Scene stealers galore in Shrek the Musical

There’s a moment in Shrek the Musical when the featured green ogre tells his faithful sidekick Donkey that ogres, like onions, have many layers.

That’s also true of Toby’s Dinner Theatre’s staging of the musical itself, which delivers plenty of comedy, heart…and farts? Yes, the story is not afraid to get a little juvenile in its attempt at humor; in fact, one of the production’s best songs, “I Think I Got You Beat,” begins as a sorrowful tale of child abandonment and loneliness and culminates in a farting and burping contest between Shrek and Princess Fiona.

Russell Sunday as Shrek and Calvin McCullough as Donkey (Photo: Kirstine Christiansen)

Russell Sunday as Shrek and Calvin McCullough as Donkey (Photo: Kirstine Christiansen)

And while the song generated lots of laughs—especially from the younger audience members—the show’s humor isn’t all immature. The fun-loving stage adaptation by author-lyricist David Lindsay-Abaire and composer Jeanine Tesori relies on wisecracks, slapstick, sight gags and misdirection to enliven this familiar beauty-and-the-beast love story.

highlightpencilBased on DreamWorks’ 2001 animated film, the story of Shrek adheres closely to the movie: An ogre loses his swamp to fairytale creatures who have been kicked out of their homes by the evil Lord Farquaad so Shrek heads to the Disneyesque land of Duloc to express his displeasure and the villainous lord makes him a deal—rescue the beautiful princess being kept in a tower, guarded by a dragon, and he can have the deed to his swamp.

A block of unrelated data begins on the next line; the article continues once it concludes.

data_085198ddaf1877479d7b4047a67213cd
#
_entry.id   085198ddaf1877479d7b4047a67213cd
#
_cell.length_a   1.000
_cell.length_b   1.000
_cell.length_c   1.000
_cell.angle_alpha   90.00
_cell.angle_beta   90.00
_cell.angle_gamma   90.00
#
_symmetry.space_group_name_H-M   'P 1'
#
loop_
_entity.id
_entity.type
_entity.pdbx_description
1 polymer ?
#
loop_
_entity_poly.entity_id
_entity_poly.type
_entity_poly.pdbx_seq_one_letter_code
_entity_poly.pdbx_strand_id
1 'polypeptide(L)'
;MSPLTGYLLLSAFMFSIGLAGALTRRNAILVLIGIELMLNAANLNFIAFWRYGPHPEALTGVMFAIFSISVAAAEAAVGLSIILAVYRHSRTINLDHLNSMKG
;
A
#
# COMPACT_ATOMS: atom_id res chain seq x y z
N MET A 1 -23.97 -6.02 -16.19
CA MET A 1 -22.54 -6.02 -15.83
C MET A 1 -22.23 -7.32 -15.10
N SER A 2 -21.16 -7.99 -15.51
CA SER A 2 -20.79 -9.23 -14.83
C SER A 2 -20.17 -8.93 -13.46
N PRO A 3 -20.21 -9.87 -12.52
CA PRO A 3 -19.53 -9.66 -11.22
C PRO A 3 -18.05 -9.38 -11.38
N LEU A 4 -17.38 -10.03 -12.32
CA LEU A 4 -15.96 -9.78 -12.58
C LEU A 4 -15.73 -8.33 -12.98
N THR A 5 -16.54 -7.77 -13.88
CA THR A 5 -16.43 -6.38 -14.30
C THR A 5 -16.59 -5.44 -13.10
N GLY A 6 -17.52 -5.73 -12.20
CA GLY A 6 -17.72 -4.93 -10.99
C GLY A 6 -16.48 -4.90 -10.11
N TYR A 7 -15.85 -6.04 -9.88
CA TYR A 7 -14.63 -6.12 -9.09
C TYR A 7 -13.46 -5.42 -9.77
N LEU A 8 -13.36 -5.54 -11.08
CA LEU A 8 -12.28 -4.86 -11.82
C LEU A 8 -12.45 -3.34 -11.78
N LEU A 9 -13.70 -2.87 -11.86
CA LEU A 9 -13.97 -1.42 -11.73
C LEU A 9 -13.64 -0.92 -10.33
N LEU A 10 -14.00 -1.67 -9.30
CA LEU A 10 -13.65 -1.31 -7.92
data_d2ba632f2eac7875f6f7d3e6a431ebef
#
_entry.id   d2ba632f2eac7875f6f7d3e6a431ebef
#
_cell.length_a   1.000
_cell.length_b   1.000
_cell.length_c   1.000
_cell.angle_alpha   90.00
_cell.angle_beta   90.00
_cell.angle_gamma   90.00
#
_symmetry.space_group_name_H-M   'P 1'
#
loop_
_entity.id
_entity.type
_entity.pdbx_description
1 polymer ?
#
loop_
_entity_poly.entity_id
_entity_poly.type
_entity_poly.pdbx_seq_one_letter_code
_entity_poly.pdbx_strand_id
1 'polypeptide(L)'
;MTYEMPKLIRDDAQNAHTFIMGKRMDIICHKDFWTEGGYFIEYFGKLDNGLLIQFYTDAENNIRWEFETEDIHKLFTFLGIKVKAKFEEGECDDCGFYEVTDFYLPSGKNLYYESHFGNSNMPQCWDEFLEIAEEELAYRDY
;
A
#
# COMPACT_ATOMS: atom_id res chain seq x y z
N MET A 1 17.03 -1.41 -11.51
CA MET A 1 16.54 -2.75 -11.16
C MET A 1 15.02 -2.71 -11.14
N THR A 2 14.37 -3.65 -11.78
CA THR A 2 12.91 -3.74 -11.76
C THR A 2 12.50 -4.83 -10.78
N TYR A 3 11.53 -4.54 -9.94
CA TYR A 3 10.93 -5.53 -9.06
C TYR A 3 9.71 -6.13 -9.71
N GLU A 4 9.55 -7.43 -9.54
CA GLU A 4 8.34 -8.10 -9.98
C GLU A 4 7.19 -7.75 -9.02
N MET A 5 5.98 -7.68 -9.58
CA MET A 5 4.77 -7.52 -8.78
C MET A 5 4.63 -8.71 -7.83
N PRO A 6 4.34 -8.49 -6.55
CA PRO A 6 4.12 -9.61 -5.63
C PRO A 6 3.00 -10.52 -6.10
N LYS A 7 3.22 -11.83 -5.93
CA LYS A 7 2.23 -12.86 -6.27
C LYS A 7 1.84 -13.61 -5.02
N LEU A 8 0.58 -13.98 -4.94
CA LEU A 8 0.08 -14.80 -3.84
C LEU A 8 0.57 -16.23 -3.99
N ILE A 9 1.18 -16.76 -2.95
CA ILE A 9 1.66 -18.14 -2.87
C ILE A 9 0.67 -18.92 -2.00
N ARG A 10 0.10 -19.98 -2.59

What follows is basically a nod to the old buddy road-movies as Shrek travels with the sometimes annoying/always got-your-back Donkey on his quest, rescues the princess and falls in love with her on the journey back.

As Shrek, Russell Sunday provides a healthy balance between the gruff side of the unlikely hero and the tender-hearted monster. You feel Shrek’s emotional pain in songs like “Build a Wall” and “Big Bright Beautiful World” and Sunday has the perfect deep Scottish accent that brings a likeability to the role. It’s not always easy to sound strong when you’re heavy in costume and make-up, but Sunday manages to seem forceful, yet vulnerable as the story progresses.

Fionas: (l-r) Samantha Yakaitis, Coby Kay Callahan and Amanda Kaplan (Photo: Kirstine Christiansen)

Fionas: (l-r) Samantha Yakaitis, Coby Kay Callahan and Amanda Kaplan (Photo: Kirstine Christiansen)

Coby Kay Callahan is an absolute delight as Princess Fiona, providing plenty of smiles in the song “Morning Person” and shining on “This is How a Dream Comes True.” One of the best moments in the musical comes when we see the passage of 20 years of Fiona being locked in the tower through the song, “I Know It’s Today” performed by young Fiona (Samantha Yakaitis) teen Fiona (Amanda Kaplan) and Callahan. The three harmonize the last verse together and it’s a lovely song that will stick with you for days.